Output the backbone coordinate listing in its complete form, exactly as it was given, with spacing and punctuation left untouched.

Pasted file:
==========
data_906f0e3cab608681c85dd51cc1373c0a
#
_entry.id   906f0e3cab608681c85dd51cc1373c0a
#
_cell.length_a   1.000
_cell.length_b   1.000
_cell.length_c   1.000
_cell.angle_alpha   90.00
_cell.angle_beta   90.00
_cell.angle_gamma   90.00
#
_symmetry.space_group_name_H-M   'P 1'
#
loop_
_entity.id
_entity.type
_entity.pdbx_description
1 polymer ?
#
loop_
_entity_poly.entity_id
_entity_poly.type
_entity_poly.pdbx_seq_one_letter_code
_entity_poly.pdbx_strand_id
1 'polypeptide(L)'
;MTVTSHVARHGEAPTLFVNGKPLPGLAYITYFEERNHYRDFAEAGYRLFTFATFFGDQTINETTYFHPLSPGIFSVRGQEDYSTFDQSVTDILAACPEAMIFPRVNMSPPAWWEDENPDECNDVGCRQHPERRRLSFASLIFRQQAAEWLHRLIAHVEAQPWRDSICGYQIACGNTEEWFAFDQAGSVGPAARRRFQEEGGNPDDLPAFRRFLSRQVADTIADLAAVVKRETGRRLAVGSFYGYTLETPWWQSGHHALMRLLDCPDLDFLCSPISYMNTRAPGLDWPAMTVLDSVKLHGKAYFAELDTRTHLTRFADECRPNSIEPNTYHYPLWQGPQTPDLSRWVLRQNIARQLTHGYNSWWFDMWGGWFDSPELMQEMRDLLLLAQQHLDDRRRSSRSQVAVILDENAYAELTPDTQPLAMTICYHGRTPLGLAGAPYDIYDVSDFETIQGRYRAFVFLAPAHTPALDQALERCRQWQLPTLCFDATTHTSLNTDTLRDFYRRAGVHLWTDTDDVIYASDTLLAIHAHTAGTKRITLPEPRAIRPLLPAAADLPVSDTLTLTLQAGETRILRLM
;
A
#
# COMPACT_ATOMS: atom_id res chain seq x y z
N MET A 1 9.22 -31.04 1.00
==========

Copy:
data_906f0e3cab608681c85dd51cc1373c0a
#
_entry.id   906f0e3cab608681c85dd51cc1373c0a
#
_cell.length_a   1.000
_cell.length_b   1.000
_cell.length_c   1.000
_cell.angle_alpha   90.00
_cell.angle_beta   90.00
_cell.angle_gamma   90.00
#
_symmetry.space_group_name_H-M   'P 1'
#
loop_
_entity.id
_entity.type
_entity.pdbx_description
1 polymer ?
#
loop_
_entity_poly.entity_id
_entity_poly.type
_entity_poly.pdbx_seq_one_letter_code
_entity_poly.pdbx_strand_id
1 'polypeptide(L)'
;MTVTSHVARHGEAPTLFVNGKPLPGLAYITYFEERNHYRDFAEAGYRLFTFATFFGDQTINETTYFHPLSPGIFSVRGQEDYSTFDQSVTDILAACPEAMIFPRVNMSPPAWWEDENPDECNDVGCRQHPERRRLSFASLIFRQQAAEWLHRLIAHVEAQPWRDSICGYQIACGNTEEWFAFDQAGSVGPAARRRFQEEGGNPDDLPAFRRFLSRQVADTIADLAAVVKRETGRRLAVGSFYGYTLETPWWQSGHHALMRLLDCPDLDFLCSPISYMNTRAPGLDWPAMTVLDSVKLHGKAYFAELDTRTHLTRFADECRPNSIEPNTYHYPLWQGPQTPDLSRWVLRQNIARQLTHGYNSWWFDMWGGWFDSPELMQEMRDLLLLAQQHLDDRRRSSRSQVAVILDENAYAELTPDTQPLAMTICYHGRTPLGLAGAPYDIYDVSDFETIQGRYRAFVFLAPAHTPALDQALERCRQWQLPTLCFDATTHTSLNTDTLRDFYRRAGVHLWTDTDDVIYASDTLLAIHAHTAGTKRITLPEPRAIRPLLPAAADLPVSDTLTLTLQAGETRILRLM
;
A
#
# COMPACT_ATOMS: atom_id res chain seq x y z
N MET A 1 9.22 -31.04 1.00